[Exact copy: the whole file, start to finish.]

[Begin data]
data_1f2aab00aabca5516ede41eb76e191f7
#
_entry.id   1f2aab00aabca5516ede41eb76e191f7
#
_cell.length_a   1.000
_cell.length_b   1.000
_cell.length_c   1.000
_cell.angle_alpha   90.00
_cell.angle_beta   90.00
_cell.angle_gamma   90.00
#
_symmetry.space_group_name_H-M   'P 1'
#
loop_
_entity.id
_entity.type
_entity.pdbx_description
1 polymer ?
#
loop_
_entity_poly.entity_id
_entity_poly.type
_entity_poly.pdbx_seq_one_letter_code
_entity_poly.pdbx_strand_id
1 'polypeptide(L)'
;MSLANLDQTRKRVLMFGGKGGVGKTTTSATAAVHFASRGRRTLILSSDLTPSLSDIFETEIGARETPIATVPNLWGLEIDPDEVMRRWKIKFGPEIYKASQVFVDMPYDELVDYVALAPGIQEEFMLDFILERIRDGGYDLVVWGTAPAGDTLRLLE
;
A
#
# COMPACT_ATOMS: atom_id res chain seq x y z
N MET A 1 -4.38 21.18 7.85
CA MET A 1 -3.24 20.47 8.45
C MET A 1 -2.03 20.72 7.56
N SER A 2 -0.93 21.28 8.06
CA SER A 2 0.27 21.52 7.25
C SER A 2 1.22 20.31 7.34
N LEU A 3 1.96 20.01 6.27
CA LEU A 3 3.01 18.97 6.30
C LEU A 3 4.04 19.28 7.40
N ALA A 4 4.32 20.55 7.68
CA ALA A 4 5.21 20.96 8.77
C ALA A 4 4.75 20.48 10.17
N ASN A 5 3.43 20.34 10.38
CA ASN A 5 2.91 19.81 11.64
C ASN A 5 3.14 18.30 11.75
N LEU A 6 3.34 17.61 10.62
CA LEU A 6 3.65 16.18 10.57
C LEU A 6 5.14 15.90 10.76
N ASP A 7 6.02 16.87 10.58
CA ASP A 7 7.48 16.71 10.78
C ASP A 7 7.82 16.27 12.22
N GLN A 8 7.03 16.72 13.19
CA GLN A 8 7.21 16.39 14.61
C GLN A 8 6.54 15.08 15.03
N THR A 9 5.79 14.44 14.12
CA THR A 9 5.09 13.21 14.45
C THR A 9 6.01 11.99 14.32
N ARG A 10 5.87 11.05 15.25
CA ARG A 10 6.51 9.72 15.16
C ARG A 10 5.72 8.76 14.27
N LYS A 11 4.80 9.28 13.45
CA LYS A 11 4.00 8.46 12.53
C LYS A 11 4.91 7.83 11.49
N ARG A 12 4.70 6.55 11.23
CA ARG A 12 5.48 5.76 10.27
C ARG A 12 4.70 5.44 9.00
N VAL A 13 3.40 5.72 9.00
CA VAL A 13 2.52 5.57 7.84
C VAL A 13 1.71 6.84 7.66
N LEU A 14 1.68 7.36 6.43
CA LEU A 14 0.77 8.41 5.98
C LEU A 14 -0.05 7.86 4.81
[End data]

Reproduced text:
data_1f2aab00aabca5516ede41eb76e191f7
#
_entry.id   1f2aab00aabca5516ede41eb76e191f7
#
_cell.length_a   1.000
_cell.length_b   1.000
_cell.length_c   1.000
_cell.angle_alpha   90.00
_cell.angle_beta   90.00
_cell.angle_gamma   90.00
#
_symmetry.space_group_name_H-M   'P 1'
#
loop_
_entity.id
_entity.type
_entity.pdbx_description
1 polymer ?
#
loop_
_entity_poly.entity_id
_entity_poly.type
_entity_poly.pdbx_seq_one_letter_code
_entity_poly.pdbx_strand_id
1 'polypeptide(L)'
;MSLANLDQTRKRVLMFGGKGGVGKTTTSATAAVHFASRGRRTLILSSDLTPSLSDIFETEIGARETPIATVPNLWGLEIDPDEVMRRWKIKFGPEIYKASQVFVDMPYDELVDYVALAPGIQEEFMLDFILERIRDGGYDLVVWGTAPAGDTLRLLE
;
A
#
# COMPACT_ATOMS: atom_id res chain seq x y z
N MET A 1 -4.38 21.18 7.85
CA MET A 1 -3.24 20.47 8.45
C MET A 1 -2.03 20.72 7.56
N SER A 2 -0.93 21.28 8.06
CA SER A 2 0.27 21.52 7.25
C SER A 2 1.22 20.31 7.34
N LEU A 3 1.96 20.01 6.27
CA LEU A 3 3.01 18.97 6.30
C LEU A 3 4.04 19.28 7.40
N ALA A 4 4.32 20.55 7.68
CA ALA A 4 5.21 20.96 8.77
C ALA A 4 4.75 20.48 10.17
N ASN A 5 3.43 20.34 10.38
CA ASN A 5 2.91 19.81 11.64
C ASN A 5 3.14 18.30 11.75
N LEU A 6 3.34 17.61 10.62
CA LEU A 6 3.65 16.18 10.57
C LEU A 6 5.14 15.90 10.76
N ASP A 7 6.02 16.87 10.58
CA ASP A 7 7.48 16.71 10.78
C ASP A 7 7.82 16.27 12.22
N GLN A 8 7.03 16.72 13.19
CA GLN A 8 7.21 16.39 14.61
C GLN A 8 6.54 15.08 15.03
N THR A 9 5.79 14.44 14.12
CA THR A 9 5.09 13.21 14.45
C THR A 9 6.01 11.99 14.32
N ARG A 10 5.87 11.05 15.25
CA ARG A 10 6.51 9.72 15.16
C ARG A 10 5.72 8.76 14.27
N LYS A 11 4.80 9.28 13.45
CA LYS A 11 4.00 8.46 12.53
C LYS A 11 4.91 7.83 11.49
N ARG A 12 4.70 6.55 11.23
CA ARG A 12 5.48 5.76 10.27
C ARG A 12 4.70 5.44 9.00
N VAL A 13 3.40 5.72 9.00
CA VAL A 13 2.52 5.57 7.84
C VAL A 13 1.71 6.84 7.66
N LEU A 14 1.68 7.36 6.43
CA LEU A 14 0.77 8.41 5.98
C LEU A 14 -0.05 7.86 4.81